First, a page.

That’s not to say you can’t use a pair of Bluetooth headphones with your PS5, it’s just to say in doing so, you may miss out on the ideal performance that Sony had in mind when it comes to the PlayStation 5.
This guide will explain how to connect your Bluetooth headset to a PS5, but also give some insight on why it’s not so straightforward in the first place. Because, while it might be slightly inconvenient, and potentially a little annoying, Sony’s decision not to natively support Bluetooth connections isn’t entirely without reason.
Why can’t I connect Bluetooth headphones to my PS5?
To ensure you receive the best possible PlayStation experience, and with your immersion fully intact along the way, native Bluetooth connectivity is solely restricted to connecting the PS5’s DualSense controllers. This reserves the available bandwidth and eliminates any possibility of input lag or performance issues likely to occur due to device interference.
Bluetooth Audio connections are prolific bandwidth gobblers, especially when it comes to high bitrate and multichannel streaming. Having a Bluetooth headset and the DualSense controller on the same connection could cause them to butt heads over bandwidth and cause anything from audio delays to misregistered inputs. That’s why Sony prefers for PlayStation owners to use headphones with a 2.4GHz wireless adapter, or make use of the DualSense’s 3.5mm audio jack with wired headphones.
If you’ve yet to buy yourself a headset, or are now contemplating an upgrade, then there are a number of options out there to choose from. Take a glance at our best gaming headsets page and you’ll notice that Sony’s Pulse 3D PS5 wireless headset is more than a safe bet thanks to its detailed and immersive 3D spatial audio, affordability, and impressive comfort.
Can I still use my Bluetooth headphones with the PS5?
With all that said, if you’re dead set on using a pair of Bluetooth headphones with your PS5, then there is a fairly simple way of doing so: purchase a third-party Bluetooth adapter.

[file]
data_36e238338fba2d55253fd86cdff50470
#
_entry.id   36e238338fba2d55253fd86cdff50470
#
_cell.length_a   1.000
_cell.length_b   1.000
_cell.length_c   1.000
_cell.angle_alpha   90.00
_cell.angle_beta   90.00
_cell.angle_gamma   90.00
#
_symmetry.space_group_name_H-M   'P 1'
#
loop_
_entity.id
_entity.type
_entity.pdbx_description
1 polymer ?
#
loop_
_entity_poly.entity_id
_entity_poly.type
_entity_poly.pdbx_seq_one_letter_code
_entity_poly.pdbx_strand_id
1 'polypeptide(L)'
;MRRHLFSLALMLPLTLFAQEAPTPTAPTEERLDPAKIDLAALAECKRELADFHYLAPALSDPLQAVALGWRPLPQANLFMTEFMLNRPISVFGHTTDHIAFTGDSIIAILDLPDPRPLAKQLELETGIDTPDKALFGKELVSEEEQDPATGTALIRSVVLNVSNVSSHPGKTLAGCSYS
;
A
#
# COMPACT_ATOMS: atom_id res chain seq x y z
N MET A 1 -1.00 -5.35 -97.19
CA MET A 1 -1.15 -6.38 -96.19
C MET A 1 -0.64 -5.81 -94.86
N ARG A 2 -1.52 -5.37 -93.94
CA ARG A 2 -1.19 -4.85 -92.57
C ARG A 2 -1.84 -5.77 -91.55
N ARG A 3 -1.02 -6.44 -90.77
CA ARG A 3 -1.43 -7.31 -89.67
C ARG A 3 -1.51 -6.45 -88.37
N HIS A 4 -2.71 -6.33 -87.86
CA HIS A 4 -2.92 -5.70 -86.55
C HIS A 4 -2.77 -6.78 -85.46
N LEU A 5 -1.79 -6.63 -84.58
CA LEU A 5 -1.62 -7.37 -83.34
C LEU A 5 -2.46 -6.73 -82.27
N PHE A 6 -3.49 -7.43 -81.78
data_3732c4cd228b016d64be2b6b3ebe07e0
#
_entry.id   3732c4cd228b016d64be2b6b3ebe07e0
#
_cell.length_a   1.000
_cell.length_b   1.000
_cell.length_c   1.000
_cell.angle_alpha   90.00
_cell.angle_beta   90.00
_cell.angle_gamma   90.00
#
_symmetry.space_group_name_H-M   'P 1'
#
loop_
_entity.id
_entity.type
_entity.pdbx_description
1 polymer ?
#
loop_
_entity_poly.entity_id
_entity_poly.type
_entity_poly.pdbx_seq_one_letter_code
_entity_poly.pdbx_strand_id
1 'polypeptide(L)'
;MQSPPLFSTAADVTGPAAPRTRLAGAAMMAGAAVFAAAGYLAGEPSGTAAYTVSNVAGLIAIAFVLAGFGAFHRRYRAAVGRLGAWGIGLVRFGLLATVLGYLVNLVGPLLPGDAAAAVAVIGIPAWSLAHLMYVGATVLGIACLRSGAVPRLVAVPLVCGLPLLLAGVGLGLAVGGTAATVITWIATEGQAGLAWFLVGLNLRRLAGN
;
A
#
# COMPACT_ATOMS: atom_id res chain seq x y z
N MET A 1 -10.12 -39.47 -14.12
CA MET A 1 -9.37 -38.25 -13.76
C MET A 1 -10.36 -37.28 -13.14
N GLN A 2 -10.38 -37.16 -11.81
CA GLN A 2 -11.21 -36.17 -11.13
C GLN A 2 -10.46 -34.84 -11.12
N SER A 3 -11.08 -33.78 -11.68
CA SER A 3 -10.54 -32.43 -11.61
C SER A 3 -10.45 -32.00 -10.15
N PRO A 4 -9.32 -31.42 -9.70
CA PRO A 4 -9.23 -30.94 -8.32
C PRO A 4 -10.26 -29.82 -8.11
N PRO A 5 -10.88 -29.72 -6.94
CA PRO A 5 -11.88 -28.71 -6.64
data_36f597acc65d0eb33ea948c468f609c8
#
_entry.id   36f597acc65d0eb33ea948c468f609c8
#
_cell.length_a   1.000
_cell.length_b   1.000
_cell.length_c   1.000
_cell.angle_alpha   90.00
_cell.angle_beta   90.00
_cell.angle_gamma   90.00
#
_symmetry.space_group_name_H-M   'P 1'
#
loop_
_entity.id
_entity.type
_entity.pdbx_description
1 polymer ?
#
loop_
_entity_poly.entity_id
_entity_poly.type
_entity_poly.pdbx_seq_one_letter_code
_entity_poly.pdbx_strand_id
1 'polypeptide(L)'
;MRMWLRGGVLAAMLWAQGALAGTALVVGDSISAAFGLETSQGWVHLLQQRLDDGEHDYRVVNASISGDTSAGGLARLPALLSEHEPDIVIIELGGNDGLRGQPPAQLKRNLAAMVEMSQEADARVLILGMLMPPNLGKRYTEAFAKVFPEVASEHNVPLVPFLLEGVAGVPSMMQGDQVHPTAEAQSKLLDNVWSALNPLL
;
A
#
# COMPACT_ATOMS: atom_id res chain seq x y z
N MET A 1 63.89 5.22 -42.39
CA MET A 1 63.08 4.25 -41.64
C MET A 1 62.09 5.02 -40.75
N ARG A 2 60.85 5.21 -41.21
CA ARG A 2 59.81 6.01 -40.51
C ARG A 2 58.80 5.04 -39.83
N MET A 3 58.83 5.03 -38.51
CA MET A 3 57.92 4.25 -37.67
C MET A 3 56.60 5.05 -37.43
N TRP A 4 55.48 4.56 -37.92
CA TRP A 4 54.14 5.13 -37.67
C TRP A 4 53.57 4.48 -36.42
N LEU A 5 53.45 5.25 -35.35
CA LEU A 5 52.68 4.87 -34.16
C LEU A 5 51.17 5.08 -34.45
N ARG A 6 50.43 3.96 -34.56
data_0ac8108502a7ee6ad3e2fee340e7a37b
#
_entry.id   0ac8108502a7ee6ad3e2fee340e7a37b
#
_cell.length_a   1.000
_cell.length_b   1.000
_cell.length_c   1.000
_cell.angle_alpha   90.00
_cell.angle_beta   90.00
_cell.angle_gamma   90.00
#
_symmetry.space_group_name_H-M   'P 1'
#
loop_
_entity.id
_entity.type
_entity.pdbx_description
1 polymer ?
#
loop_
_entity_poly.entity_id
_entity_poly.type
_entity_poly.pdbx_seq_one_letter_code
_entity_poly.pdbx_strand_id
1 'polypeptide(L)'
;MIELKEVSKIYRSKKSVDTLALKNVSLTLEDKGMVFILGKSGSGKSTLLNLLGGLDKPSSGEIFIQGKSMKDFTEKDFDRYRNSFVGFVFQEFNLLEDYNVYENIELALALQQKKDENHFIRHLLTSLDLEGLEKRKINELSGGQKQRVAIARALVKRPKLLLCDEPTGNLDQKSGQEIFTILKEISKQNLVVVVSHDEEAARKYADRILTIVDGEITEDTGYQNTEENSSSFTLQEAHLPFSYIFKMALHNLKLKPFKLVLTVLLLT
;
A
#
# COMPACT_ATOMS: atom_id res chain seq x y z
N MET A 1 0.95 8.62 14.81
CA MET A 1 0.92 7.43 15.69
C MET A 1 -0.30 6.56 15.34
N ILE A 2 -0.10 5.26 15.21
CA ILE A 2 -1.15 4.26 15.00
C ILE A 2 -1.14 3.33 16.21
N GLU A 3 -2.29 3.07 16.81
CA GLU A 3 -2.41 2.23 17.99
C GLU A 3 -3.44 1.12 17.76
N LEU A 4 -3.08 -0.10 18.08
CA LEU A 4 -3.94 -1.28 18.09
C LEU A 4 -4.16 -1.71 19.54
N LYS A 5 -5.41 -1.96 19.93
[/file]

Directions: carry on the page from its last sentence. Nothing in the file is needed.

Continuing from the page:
Considering the price of buying a new pair of headphones, a cheaper and simpler option is to use a Bluetooth adapter. However, this will have its drawbacks. Connecting your headset in this way can’t guarantee the same level of compatibility or performance that a wired or 2.4GHz wireless headset is capable of.
You’ll also need to pay close attention to the type of Bluetooth adapter/dongle that you buy because while many look similar, their performance can vary wildly. Some reliable brands to keep an eye out for in your search include Creative and Avantree, with the latter’s DG80 Bluetooth transmitter being an ideal candidate thanks to its aptX low latency connection and hassle-free setup. You can grab the Avantree DG80 for just $29.99 at Amazon.
How to connect Bluetooth headphones to a PS5
Once you have a compatible Bluetooth adapter to hand, you’ll be able to start the task of pairing it with your headset. The following instructions should help guide you through the process.
Step 1: Connect your Bluetooth adapter/dongle to one of the USB Type-A ports found on the front or back of the PS5 and turn your console on.
Step 2: Place the Bluetooth adapter/dongle into pairing mode by holding the pairing button for around seven seconds, or until you see a blue flashing light.
Step 3: Turn your Bluetooth headphone on and place it in pairing mode by following the same steps.
Step 4: Both devices should quickly identify each other and pair. If this doesn’t happen right away, try bringing the two closer together. Once a connection has been made, the light will stop blinking and remain blue.
Step 5: On your PS5, accept the confirmation of the connection.
After this, your Bluetooth headset should be paired and ready to go.
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Rael Hornby, potentially influenced by far too many LucasArts titles at an early age, once thought he’d grow up to be a mighty pirate. However, after several interventions with close friends and family members, you’re now much more likely to see his name attached to the bylines of tech articles. While not maintaining a double life as an aspiring writer by day and indie game dev by night, you’ll find him sat in a corner somewhere muttering to himself about microtransactions or hunting down promising indie games on Twitter.